Cultural Drift . . .


I clearly remember my second year in college sitting in a marine geology class and discussing the then revolutionary topic of continental drift. After decades of theories and much scoffing at the subject of plate tectonics by renowned scientists, in 1968 Geophysicist Jack Oliver published seismology evidence supporting plate tectonics and continental drift. Massive areas of the ocean floor could move, although extremely slowly (geologic time), but small movements over millions of years have created our dynamically changing planet earth.

The analogy between continental drift and shifts over time in corporate culture is quite clear to me and needs to be better understood by business leaders.

Almost all early stage companies have some sort of foundation principles for how they will conduct business and how people should behave at work. While perhaps not as codified as the examples from Netflix, HubSpot or, never the less they helped to establish the early ‘ways of working’ in the company and proved highly useful in establishing alignment between customers, employees and owners. So in some sense, all founding organizations had a culture by design, some stronger and more transparent than others.

The problem with most organizations as they grow and change is that nearly everythingculture drift gets managed, sometimes micro-managed, except the culture. Culture is often left to its own and as a result, organizations experience ‘cultural drift’ and over a fairly short period of time wind up very different from how they started.

One of the prime reasons so many well aligned cultures shift out of alignment over time is that executives at the top don’t fully understand or appreciate the importance of culture.  Most don’t know how (and some don’t care) to manage corporate culture. This lack of understanding and appreciation can lead to lost ‘leadership moments’ that could have kept the culture in alignment.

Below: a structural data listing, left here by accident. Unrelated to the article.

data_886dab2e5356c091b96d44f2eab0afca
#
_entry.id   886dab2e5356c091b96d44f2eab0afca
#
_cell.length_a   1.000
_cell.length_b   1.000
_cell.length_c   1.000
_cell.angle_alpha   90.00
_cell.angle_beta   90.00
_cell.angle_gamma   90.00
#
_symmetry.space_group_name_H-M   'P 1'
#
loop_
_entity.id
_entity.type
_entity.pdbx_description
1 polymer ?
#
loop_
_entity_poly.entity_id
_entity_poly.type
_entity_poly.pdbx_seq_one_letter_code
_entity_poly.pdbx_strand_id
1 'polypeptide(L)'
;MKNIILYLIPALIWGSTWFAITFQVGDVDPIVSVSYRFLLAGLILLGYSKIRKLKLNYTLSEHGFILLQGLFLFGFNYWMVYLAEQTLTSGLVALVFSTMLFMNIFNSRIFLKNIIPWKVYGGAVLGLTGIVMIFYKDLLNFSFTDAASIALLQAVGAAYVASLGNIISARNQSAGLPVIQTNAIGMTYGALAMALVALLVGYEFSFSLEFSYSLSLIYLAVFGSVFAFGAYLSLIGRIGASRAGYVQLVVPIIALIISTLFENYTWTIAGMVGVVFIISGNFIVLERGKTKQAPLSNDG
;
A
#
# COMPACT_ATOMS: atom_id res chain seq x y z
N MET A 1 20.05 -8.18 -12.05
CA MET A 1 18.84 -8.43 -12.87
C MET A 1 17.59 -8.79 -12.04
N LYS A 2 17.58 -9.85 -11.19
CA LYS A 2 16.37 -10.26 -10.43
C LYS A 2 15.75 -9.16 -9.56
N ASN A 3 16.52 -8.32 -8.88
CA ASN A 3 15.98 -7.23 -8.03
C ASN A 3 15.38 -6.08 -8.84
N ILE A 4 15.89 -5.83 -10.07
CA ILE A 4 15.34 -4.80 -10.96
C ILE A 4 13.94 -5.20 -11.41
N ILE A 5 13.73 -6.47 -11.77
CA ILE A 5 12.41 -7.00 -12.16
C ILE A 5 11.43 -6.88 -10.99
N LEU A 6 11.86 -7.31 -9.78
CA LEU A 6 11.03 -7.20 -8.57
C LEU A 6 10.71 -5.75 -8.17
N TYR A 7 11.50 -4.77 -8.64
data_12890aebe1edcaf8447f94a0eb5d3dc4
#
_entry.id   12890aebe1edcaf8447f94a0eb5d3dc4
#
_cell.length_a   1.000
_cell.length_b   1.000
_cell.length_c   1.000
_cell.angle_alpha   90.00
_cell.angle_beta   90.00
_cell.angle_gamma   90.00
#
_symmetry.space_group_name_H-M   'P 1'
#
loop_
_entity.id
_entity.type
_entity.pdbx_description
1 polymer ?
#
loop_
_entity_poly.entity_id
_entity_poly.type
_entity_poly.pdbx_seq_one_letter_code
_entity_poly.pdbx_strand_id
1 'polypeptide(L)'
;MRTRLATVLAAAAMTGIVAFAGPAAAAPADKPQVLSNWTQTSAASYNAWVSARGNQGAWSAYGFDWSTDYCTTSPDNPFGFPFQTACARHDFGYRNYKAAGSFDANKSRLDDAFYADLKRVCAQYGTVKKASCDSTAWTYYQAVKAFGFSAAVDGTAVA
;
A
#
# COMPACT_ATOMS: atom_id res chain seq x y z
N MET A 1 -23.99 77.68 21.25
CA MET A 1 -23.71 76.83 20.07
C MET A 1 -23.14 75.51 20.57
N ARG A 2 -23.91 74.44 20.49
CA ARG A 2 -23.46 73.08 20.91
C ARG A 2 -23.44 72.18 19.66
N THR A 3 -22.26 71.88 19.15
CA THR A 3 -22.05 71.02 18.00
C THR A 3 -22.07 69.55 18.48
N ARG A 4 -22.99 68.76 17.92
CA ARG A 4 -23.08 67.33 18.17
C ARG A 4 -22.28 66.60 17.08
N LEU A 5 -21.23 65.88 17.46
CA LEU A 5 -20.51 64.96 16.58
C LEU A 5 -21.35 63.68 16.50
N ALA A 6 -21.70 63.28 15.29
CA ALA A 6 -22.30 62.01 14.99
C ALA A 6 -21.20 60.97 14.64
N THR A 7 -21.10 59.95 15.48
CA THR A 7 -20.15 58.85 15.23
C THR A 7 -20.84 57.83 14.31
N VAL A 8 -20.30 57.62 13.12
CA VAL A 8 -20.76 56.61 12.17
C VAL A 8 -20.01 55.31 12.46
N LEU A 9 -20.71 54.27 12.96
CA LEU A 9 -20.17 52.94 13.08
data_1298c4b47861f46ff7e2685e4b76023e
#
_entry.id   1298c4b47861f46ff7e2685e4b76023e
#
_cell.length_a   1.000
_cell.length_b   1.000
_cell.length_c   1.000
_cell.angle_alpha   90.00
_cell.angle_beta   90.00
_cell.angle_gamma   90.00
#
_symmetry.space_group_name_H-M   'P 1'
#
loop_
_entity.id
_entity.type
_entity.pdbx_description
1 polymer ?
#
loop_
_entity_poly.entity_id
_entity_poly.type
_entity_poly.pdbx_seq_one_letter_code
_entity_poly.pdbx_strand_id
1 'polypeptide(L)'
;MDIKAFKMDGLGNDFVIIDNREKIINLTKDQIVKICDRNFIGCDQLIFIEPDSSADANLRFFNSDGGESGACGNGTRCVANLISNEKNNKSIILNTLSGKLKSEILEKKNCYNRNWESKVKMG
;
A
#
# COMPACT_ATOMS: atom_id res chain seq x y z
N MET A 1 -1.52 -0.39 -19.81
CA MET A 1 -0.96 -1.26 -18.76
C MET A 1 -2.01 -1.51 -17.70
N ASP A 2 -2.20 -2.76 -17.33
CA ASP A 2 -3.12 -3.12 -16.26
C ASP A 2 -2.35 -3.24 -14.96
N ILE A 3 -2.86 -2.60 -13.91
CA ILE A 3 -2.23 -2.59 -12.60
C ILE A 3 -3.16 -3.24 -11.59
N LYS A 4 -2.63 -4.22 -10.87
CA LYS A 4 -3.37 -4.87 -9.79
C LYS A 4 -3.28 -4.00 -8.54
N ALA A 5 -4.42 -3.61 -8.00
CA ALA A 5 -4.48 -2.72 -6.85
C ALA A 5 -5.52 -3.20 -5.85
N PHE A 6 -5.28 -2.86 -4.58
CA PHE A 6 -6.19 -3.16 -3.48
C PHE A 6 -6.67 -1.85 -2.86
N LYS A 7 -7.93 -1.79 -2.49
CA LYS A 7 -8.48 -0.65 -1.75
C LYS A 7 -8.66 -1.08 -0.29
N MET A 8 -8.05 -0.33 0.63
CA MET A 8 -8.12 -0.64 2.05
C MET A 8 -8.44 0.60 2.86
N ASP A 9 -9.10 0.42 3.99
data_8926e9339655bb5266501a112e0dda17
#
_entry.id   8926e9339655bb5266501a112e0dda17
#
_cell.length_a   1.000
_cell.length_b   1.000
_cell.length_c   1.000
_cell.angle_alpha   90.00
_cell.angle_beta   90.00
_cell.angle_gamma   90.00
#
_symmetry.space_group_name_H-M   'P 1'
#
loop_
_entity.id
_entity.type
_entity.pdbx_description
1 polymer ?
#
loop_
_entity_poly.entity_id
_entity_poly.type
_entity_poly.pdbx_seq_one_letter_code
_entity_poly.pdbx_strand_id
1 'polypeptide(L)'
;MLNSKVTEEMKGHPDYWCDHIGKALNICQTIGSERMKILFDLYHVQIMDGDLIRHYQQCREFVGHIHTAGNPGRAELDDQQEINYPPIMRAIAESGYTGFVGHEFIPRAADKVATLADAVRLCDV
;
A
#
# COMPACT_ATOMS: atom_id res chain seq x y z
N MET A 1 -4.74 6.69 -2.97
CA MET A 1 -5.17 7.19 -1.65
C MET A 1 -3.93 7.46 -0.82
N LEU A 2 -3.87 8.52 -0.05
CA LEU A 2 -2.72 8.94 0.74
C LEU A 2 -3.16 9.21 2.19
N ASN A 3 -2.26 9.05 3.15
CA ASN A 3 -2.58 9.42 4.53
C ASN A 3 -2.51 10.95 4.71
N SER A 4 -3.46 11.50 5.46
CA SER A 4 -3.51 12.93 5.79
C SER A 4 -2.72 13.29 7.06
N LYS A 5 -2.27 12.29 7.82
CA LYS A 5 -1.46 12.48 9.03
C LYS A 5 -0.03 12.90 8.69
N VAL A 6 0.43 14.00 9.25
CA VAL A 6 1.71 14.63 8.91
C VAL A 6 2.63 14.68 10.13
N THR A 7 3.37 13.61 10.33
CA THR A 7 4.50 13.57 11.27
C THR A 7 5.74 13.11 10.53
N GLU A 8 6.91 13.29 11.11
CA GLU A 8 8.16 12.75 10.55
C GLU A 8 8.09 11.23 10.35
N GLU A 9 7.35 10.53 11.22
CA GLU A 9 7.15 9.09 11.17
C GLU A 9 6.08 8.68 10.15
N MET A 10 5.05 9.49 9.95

As a result of culture neglect and unaware leadership, over time a culture will drift from aligned and optimal towards the median, or mediocre. And given the pressures of growth, mergers or acquisitions, sudden competitive challenges, or significant leadership changes, toxic corporate cultures and negative subcultures can and will evolve. 

If you are not actively managing the culture, who is?  Chances are you won’t like the answer!

(above excerpted from LEVERAGE: The CEO’s Guide to Corporate Culture, by John R Childress, Principia Associates Press, 2013. London)

John R Childress

Author of LEVERAGE: The CEO’s Guide to Corporate Culture, and FASTBREAK: The CEO’s Guide to Strategy Execution, available from Amazon in paperback and eBook formats.

See the review of LEVERAGE in The Economist (January 9, 2014.

About johnrchildress

John Childress is a pioneer in the field of strategy execution, culture change, executive leadership and organization effectiveness, author of several books and numerous articles on leadership, an effective public speaker and workshop facilitator for Boards and senior executive teams. In 1978 John co-founded The Senn-Delaney Leadership Consulting Group, the first international consulting firm to focus exclusively on culture change, leadership development and senior team alignment. Between 1978 and 2000 he served as its President and CEO and guided the international expansion of the company. His work with senior leadership teams has included companies in crisis (GPU Nuclear – owner of the Three Mile Island Nuclear Plants following the accident), deregulated industries (natural gas pipelines, telecommunications and the breakup of The Bell Telephone Companies), mergers and acquisitions and classic business turnaround scenarios with global organizations from the Fortune 500 and FTSE 250 ranks. He has designed and conducted consulting engagements in the US, UK, Europe, Middle East, Africa, China and Asia. Currently John is an independent advisor to CEO’s, Boards, management teams and organisations on strategy execution, corporate culture, leadership team effectiveness, business performance and executive development. John was born in the Cascade Mountains of Oregon and eventually moved to Carmel Highlands, California during most of his business career. John is a Phi Beta Kappa scholar with a BA degree (Magna cum Laude) from the University of California, a Masters Degree from Harvard University and was a PhD candidate at the University of Hawaii before deciding on a career as a business entrepreneur in the mid-70s. In 1968-69 he attended the American University of Beirut and it was there that his interest in cultures, leadership and group dynamics began to take shape. John Childress resides in London and the south of France with his family and is an avid flyfisherman, with recent trips to Alaska, the Amazon River, Tierra del Fuego, and Kamchatka in the far east of Russia. He is a trustee for Young Virtuosi, a foundation to support talented young musicians. You can reach John at or
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